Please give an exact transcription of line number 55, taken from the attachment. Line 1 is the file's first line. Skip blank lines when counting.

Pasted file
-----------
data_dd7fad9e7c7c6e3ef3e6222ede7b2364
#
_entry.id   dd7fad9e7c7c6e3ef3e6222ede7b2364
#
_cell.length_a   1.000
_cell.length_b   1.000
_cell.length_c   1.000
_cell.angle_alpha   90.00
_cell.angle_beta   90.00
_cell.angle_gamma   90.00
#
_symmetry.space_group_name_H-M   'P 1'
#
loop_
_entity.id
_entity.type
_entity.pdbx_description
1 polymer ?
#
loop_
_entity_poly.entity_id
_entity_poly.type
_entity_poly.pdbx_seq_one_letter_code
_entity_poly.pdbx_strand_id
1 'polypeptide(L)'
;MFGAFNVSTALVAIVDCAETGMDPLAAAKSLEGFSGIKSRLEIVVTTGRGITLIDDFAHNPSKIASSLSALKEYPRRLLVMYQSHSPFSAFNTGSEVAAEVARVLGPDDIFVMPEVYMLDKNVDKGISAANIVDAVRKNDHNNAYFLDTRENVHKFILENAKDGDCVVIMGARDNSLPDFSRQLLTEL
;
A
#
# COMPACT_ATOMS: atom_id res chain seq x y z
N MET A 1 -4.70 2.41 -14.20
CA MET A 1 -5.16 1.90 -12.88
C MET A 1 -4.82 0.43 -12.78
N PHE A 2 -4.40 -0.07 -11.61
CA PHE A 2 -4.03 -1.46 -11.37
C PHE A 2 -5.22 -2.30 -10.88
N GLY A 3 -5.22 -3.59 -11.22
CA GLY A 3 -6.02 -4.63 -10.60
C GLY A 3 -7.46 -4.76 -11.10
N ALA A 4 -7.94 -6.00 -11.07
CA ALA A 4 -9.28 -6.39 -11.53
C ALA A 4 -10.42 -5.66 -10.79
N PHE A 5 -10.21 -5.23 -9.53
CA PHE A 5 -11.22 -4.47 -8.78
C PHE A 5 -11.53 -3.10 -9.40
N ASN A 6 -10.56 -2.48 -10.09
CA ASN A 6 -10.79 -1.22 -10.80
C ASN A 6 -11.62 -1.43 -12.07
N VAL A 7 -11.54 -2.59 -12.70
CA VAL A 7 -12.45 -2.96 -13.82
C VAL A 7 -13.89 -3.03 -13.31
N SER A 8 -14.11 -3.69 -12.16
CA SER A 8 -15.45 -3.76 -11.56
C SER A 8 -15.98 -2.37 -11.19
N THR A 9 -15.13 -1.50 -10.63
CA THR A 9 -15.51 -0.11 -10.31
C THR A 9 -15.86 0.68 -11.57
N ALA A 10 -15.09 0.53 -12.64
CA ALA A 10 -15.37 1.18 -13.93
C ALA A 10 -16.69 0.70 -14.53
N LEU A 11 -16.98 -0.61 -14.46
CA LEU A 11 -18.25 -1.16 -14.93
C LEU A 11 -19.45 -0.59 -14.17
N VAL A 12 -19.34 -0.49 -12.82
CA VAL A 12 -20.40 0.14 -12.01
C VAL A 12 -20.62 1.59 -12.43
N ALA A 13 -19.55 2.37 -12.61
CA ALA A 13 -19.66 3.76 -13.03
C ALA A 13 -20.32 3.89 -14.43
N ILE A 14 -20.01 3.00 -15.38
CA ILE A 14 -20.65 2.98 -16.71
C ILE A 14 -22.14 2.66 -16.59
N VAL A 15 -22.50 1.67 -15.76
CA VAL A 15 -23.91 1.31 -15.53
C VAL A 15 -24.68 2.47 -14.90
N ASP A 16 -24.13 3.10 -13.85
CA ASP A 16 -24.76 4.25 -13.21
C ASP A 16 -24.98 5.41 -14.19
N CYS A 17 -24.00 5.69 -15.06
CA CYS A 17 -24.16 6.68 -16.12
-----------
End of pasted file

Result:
N THR A 9 -15.13 -1.50 -10.63